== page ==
Insider: Finding the Next Arbitrage Play – Gaps in the System

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Arbitrage: the practice of taking advantage of a price difference between two or more markets.

Trader Tools is a convenient platform when looking to unload magic cards to dealers, or for figuring out how much to spend on your next speculative purchase. Convenience has a price though: an incomplete or misleading picture. Older players will remember Arabian Nights for its light/dark common card variants. Trader Tools is presently unable to discriminate between these light and dark variants, leaving the savvy buyer with a great opportunity to take advantage.

Case Study

I stumbled across a card seller I will refer to as "Store A" when looking for deals on a pet card of mine that recently spiked.

[cardimage cardname="Oubliette"]

While shopping TCGplayer I noticed one merchant had multiple copies at $3.99. The only thing a buyer might be turned off to was the high shipping cost. I decided to just do a quick Google search of Store A's name, hoping I would find the seller's site and reduced shipping cost. This seller does have their own site and while I was disappointed that reduced shipping wasn't available, I found many more mispriced Arabian Nights cards available for purchase. Excited by my find, I opened up the buylist page of my favorite dealer, "Store B", and compared prices. Here is where I ended up:


After adding $2.99 for shipping, I could buy those cards at a 27% discount to buylist pricing from Store B. I was so happy with the initial Arabian Nights finds that I did a quick check of Store A's other Antiquities singles. Only Shatterstorm presented similar pricing. That guided me to the conclusion that the value I was realizing in one set was due to the inconsistent way people account for the light/dark cards in Arabian Nights.

After a quick search of the QS forums, I found reseller reviews for Store A that were generally positive. I also realized the owner of the store was a member. I decided to go ahead and place an order with them for 8 copies of Oubliette, four dark and four light. Once they arrived (quickly and in pristine condition) I decided to check the site to see if pricing had been updated. Not yet!

What We Can Learn From This

Thinking about how to uncover similar opportunities when hunting TCGplayer has lead me to the following trinity: mispriced, abundant, and buried. Cheap cards on TCGplayer are often buried under more expensive cards thanks to the default sorting of price+shipping the website uses. When this "cheap" card is a one-of, it rarely makes sense for a buyer to consider purchase. But more often than not these cheap cards are offered in multiples by a seller. That abundant supply makes for opportunity.

Even if a card is seemingly rendered no longer cheap thanks to high shipping and doesn't come in multiples, taking the time to search both that seller's name on Google and store on TCGplayer is worthwhile. Many sellers are still using TCGplayer to guide traffic to their own website. A seller's personal website often offers reduced/scale-able shipping and a much more searchable card database. If a seller doesn't have a website, they likely price what they've listed on TCGplayer similarly across the board. That means eating shipping once to buy different cards can be just as profitable as finding many copies of a single card at a cheap price.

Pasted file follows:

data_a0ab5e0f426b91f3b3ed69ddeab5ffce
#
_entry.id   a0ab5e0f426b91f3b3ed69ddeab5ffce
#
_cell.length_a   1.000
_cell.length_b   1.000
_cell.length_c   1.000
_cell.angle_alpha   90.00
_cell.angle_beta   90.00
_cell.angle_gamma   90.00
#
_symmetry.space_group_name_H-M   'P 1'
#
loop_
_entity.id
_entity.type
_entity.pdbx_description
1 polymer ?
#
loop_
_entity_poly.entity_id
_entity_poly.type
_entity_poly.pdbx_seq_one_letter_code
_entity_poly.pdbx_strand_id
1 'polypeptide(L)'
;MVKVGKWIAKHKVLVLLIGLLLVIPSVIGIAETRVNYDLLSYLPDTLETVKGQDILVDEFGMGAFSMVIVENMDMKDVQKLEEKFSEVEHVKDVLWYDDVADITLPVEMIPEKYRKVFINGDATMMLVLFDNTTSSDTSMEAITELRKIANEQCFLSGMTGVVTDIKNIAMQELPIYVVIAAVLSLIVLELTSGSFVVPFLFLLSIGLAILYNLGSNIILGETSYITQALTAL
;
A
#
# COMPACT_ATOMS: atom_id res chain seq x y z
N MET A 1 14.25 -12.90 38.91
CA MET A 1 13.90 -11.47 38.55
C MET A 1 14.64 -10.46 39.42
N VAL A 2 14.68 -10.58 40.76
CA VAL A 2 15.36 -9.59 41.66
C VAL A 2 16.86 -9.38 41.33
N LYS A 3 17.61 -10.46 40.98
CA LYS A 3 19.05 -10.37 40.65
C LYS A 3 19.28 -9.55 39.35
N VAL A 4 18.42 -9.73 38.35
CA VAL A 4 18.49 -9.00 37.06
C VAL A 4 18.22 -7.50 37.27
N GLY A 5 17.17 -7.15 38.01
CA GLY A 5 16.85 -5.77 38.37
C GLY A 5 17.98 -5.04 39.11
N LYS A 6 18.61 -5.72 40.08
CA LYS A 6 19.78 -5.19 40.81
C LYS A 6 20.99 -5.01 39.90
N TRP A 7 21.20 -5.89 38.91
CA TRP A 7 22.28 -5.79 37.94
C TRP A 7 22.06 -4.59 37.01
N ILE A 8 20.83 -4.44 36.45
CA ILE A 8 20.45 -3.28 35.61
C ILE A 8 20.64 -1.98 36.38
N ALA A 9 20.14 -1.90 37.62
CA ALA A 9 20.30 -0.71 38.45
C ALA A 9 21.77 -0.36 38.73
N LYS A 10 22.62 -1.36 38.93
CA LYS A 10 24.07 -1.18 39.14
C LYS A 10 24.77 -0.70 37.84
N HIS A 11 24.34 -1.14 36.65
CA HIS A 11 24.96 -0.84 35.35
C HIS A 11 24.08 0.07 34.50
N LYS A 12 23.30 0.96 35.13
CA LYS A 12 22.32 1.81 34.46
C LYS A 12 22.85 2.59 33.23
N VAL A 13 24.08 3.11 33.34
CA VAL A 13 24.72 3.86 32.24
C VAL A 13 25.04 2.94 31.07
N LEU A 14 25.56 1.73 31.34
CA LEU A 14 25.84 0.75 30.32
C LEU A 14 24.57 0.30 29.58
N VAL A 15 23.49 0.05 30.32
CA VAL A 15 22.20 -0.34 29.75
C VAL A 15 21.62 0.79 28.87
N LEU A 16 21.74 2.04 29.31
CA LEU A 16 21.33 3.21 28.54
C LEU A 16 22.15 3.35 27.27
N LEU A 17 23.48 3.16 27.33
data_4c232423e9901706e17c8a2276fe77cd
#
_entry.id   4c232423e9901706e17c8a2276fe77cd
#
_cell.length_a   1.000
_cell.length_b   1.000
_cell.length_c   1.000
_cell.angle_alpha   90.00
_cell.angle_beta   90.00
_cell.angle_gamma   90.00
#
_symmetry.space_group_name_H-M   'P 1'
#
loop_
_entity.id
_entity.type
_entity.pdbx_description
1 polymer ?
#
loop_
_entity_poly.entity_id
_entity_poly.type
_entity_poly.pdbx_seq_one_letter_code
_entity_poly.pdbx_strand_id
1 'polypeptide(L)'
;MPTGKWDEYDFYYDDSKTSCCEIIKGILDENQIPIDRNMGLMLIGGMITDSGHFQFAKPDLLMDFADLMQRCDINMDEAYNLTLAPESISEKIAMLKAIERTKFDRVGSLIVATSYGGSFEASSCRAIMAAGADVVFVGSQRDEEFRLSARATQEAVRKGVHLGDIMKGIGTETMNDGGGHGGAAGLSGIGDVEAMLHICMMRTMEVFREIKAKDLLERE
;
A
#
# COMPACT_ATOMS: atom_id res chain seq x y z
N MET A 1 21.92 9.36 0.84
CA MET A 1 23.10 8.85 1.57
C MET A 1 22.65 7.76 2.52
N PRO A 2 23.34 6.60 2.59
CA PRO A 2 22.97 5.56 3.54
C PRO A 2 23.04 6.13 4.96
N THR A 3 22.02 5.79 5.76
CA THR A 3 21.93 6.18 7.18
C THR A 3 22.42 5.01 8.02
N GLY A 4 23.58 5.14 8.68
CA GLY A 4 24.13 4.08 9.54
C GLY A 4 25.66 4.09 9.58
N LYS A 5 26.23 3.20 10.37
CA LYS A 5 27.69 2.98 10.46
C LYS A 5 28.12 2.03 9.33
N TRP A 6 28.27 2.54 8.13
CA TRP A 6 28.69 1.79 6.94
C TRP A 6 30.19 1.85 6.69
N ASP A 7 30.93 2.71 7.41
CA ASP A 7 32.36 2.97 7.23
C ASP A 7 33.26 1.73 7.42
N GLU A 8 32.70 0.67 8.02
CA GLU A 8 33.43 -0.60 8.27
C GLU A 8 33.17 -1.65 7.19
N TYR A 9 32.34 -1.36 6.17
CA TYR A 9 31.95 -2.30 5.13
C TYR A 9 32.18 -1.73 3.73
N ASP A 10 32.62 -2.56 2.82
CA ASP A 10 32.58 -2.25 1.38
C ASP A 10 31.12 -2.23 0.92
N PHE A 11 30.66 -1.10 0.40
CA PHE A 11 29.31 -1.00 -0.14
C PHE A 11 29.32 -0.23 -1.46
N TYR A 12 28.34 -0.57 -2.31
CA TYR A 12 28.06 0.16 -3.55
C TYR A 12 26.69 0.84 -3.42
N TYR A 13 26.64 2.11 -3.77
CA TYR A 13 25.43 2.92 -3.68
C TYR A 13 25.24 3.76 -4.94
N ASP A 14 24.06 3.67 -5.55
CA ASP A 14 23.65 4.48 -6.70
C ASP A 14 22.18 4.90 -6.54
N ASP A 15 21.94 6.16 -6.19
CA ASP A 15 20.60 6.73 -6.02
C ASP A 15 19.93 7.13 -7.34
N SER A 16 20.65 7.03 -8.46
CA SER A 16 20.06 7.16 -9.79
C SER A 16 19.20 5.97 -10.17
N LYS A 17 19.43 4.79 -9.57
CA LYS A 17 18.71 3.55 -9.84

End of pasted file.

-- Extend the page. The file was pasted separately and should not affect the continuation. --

Strategy in Our Brave New World

When a card spikes, new sellers move in. You can still find arbitrage opportunities when this happens simply by changing price sorting so it excludes shipping. You should feel comfortable buying cards at or below buylist given the incredible growth of this game. If Magic continues to grow for the next five years as it did in 2013, demand alone would account for a 200% increase in card prices from 2013. In the real world that means that while Modern pricing looks completely unsustainable, it would only take two years of similar growth to explain the doubling of card prices in such a short period. In other words, demand is increasing to justify these prices. While many fear reprints, Mutavault, Dark Confidant and Tarmogoyf suggest to me that reprints are more likely to increase demand. As players get a hold in format staples, their desire to play in those formats will support prices.

[cardimage cardname="Mutavault"][cardimage cardname="Dark Confidant"][cardimage cardname="Tarmogoyf"]

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mathieu malecot

Mathieu is a daily trader of options/stocks, selling both bearish and bullish options. Lead wrangler of "The Kitten Ranch", as in lives and works at home with two annoying and cute (annoyingly cute?) cats. Ranch motto: "Always Feline Awesome". Playing magic since beta/ high school. Casual player and regular participant in FNM drafts.

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Posted in Buying, Finance, Free Insider, SellingTagged , , , ,

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3 thoughts on “Insider: Finding the Next Arbitrage Play – Gaps in the System

  1. I’ve definitely enjoyed finding the “low priced cards” with high shipping and then filtering to just that store and buying all the low costed cards and paying shipping once….

  2. I wouldn’t use Mutavault as an example alongside gits and confidant. When no standard player liked mutavault, it was $15…a situation that we will find once again whether it rotates or not (reprint).

    1. I don’t think so, they will follow the card into modern imo. New players aren’t the only ones plugging away in standard but they are a larger percentage of that pool. Time will tell, I am a buyer @15 for what it is worth.

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